Luminoso, a Cambridge, MA-based text analytics company announced $6.5M in Series A funding today, led by Acadia Woods with Digital Garage also participating. That brings their total funds raised to $8M.
Luminoso was born out of research at the MIT Media Labs and spun off in 2010. After getting their seed funding in 2012, they have continued to develop the product, which provides text analytics in the cloud — and this money should give them a big lift to continue building the company and hire more personnel.
What makes it unique among its competition is that they have removed the hardest part of the text analytics from the equation by automatically building a taxonomy on the fly. According to CEO and co-founder Catherine Havasi, they built data modeling and machine learning so it’s all automated, a pretty neat trick if they can pull it off.
That means according to Havasi, the system builds its own taxonomy of words, and even when slang enters the lexicon, Luminoso is capable of recognizing it as a new word, and inferring its meaning from contextual clues of users.
“People are creative about the way they talk about a product,” Havasi said. “We wanted to give computers intuition to understand creative language. At the Media Lab, we built a set of data that acts as a model of how people think about the world,” she explained
That resulted in developing modern machine learning, but they took it a step further and made it cloud-based to make it easier for customers to tap into.
So far, she says, the biggest use case has been around market research and understanding streams of text as they come in to gain a better understanding of what’s happening in the market. While she said, it’s applicable to a lot of usage scenarios, as a startup it was important to focus on a strong use case and build the company from that.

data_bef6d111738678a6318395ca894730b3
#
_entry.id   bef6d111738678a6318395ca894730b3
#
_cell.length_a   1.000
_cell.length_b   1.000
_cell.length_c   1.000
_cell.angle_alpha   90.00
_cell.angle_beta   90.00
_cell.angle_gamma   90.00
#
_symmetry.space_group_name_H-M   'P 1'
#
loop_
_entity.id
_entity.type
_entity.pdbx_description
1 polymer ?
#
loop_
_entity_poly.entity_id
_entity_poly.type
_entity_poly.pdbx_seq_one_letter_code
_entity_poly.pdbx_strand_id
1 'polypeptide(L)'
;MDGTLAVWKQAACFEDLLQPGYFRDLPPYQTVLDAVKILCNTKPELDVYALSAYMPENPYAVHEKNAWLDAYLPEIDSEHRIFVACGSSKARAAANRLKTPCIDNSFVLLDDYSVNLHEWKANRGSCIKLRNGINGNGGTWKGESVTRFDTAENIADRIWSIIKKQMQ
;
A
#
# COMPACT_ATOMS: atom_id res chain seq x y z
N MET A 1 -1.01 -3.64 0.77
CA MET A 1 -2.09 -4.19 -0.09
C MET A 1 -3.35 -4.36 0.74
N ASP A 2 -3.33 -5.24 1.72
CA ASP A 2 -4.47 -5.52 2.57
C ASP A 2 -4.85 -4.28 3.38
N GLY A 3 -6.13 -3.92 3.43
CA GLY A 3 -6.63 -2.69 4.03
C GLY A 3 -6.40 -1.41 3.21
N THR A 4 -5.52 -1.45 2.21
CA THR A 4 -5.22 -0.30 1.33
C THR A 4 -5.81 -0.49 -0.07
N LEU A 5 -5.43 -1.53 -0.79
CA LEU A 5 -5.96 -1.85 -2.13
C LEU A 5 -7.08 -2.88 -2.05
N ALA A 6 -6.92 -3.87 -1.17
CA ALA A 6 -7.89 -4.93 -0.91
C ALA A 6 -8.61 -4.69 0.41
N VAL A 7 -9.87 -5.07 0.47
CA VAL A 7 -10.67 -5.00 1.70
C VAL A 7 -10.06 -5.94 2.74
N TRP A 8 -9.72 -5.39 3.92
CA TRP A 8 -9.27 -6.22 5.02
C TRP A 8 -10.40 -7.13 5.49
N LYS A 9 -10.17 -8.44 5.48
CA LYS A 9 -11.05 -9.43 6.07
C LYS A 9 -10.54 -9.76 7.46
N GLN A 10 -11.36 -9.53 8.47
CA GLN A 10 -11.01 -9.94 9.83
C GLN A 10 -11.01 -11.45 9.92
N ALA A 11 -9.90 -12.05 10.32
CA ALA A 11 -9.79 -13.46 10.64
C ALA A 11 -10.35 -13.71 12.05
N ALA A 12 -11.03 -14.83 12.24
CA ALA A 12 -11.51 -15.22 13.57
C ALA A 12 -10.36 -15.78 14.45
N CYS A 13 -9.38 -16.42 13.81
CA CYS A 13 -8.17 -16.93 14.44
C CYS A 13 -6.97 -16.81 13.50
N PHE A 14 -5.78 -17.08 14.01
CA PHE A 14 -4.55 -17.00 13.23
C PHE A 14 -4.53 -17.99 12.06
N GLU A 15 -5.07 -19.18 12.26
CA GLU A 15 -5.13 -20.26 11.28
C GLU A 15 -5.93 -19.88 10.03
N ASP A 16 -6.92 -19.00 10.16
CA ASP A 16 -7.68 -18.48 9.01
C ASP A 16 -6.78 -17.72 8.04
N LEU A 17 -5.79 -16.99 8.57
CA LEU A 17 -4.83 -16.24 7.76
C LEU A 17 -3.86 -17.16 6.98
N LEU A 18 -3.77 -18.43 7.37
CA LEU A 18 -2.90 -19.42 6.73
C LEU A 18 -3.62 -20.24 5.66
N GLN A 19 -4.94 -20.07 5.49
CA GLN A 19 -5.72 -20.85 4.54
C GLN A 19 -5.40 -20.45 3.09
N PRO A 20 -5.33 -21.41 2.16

The goal of course is to help people make sense of large amounts of unstructured data and so far, at least the focus has been on understanding customer interactions. Havasi says as a proof of concept they have been working with Sony compiling information from social media about people’s reaction to the World Cup as it happens.
As a New York Times article on using this technology for the Germany-US match last week pointed out, it’s more than simple sentiment analysis, as in people are happy or not. “Its technology also includes a knowledge base, which is built off a crowdsourced project at the Massachusetts Institute of Technology that began in 1999 and is called the Open Mind Common Sense Project,” according to the article.
Havasi says she sees other text analytics companies like Lexalytics and Clarabridge as the company’s primary competitors, but she said the major difference between her company and the competitors is they use people to build the taxonomies and Luminoso is fully automated (and continues to learn even as the taxonomy changes and evolves).
Havasi said, this takes the human element out of the equation as far as taxonomy creation and analysis is concerned, but not altogether. She believes when you put a human and a computer together with technology like this, it will give people better insight into their customers (or however they choose to use the Luminoso technology), while automating the hard parts that take people a long to time to build and process.